On October 27, the U.S. Senate passed its version of the fiscal year 2006 Labor, Health and Human Services, and Education spending bill by a vote of 94 to 3. The bill, which includes a $10 million increase for the Striving Readers program, would provide $56.7 billion for the U.S. Department of Education, a figure that is equal to the level passed by the U.S. House of Representatives, and $670 million more than the president’s request.
The bill includes $12.84 billion for Title I, a $100 million increase over last year, but more than $500 million less than the amount requested by President Bush, and close to $10 billion less than the amount authorized in the No Child Left Behind Act for FY 2006 ($22.75 billion). The bill also includes $10.69 billion for special education, an increase of $100 million over last year, and $13.18 billion for Pell Grants, which increases funding for the program to $812 million, but freezes the maximum grant award at $4,050.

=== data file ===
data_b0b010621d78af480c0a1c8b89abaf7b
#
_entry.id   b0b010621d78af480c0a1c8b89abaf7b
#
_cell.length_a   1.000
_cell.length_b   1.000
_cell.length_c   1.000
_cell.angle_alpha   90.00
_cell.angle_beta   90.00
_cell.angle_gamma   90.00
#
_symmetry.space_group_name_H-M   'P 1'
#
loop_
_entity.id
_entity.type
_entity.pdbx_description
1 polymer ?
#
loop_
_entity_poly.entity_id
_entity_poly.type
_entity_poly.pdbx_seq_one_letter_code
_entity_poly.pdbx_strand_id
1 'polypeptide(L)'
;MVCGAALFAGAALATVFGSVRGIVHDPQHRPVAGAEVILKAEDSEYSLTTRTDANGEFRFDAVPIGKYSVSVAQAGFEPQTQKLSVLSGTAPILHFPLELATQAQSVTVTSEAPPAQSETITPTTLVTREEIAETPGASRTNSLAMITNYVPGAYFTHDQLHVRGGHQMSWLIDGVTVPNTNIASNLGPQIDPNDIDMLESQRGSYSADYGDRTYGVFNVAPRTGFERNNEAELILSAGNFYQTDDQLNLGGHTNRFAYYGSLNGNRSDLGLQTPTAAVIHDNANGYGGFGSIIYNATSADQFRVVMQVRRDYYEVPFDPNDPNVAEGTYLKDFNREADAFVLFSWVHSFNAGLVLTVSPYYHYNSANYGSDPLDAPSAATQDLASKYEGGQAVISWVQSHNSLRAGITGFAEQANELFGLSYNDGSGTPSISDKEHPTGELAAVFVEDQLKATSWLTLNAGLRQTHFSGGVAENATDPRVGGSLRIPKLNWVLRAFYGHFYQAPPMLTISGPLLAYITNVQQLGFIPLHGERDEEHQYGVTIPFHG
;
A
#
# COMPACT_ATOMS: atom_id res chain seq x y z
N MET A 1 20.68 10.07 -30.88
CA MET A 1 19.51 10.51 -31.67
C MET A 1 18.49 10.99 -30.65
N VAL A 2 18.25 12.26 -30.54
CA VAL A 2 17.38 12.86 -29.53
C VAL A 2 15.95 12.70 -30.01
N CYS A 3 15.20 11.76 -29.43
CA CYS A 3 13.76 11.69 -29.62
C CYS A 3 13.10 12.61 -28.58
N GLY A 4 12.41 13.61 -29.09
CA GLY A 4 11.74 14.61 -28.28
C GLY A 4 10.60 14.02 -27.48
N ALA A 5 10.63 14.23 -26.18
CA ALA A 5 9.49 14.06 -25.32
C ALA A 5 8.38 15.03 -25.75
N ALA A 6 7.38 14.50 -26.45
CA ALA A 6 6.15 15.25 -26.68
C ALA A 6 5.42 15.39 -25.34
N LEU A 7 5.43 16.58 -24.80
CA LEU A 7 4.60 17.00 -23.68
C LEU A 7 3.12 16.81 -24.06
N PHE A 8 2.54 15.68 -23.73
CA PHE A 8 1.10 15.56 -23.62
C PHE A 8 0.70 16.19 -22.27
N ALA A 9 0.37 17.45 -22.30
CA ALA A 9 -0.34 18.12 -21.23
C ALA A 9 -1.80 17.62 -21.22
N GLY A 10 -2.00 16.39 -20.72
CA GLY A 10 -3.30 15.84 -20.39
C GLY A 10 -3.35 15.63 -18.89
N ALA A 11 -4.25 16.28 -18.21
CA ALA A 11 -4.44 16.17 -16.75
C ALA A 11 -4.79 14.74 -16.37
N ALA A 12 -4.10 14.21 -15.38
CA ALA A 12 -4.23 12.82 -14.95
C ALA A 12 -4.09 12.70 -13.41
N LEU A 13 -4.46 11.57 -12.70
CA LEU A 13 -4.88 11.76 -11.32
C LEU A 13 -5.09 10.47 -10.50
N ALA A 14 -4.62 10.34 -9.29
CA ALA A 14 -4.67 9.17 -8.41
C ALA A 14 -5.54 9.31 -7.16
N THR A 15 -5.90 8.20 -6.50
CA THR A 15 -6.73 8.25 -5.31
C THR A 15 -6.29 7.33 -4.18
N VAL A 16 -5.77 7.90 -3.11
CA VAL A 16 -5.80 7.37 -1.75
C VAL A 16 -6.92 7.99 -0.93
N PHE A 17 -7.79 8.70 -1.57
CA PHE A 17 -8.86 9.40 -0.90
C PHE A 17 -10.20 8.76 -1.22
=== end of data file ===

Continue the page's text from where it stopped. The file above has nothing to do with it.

During debate on the Senate floor, several senators offered amendments to increase funding for education programs but were defeated on largely party lines. An amendment by Senator Robert C. Byrd (D-WV) would have increased Title I funding by $5 billion to $17.84 billion, and an amendment by Senator Hillary Clinton (D-NY) would have increased funding for special education by $4 billion to $14.69 billion
Senator Jeff Bingaman (D-NM) was able to win approval for a $30 million amendment for programs that support Hispanic students, as well as a $4.9 million amendment that restored funding for the Dropout Prevention program at the FY 2005 level. Bingaman and Senator Kay Bailey Hutchison (R-TX) also were able to secure passage of a $7 million amendment to increase funding for the Advanced Placement program.
Both the House and Senate versions of the education spending bills now go to conference, where a compromise must be reached on spending totals for programs. Congress is expected to pass a final version of the bill before Thanksgiving. If passed at its current funding level of $56.7 billion, the FY 2006 Labor, Health and Human Services, and Education appropriations bill would essentially freeze education spending when compared to last year-the first such freeze for education funding in a decade.
A chart comparing the proposed spending totals for education programs that help middle and high school students as included in the president’s FY 2006 budget request and in the FY 2006 Labor, HHS, and Education appropriations bills as passed by the House and Senate is available at https://all4ed.org/publications/StraightAs/Fiscal06ProgramChart.pdf.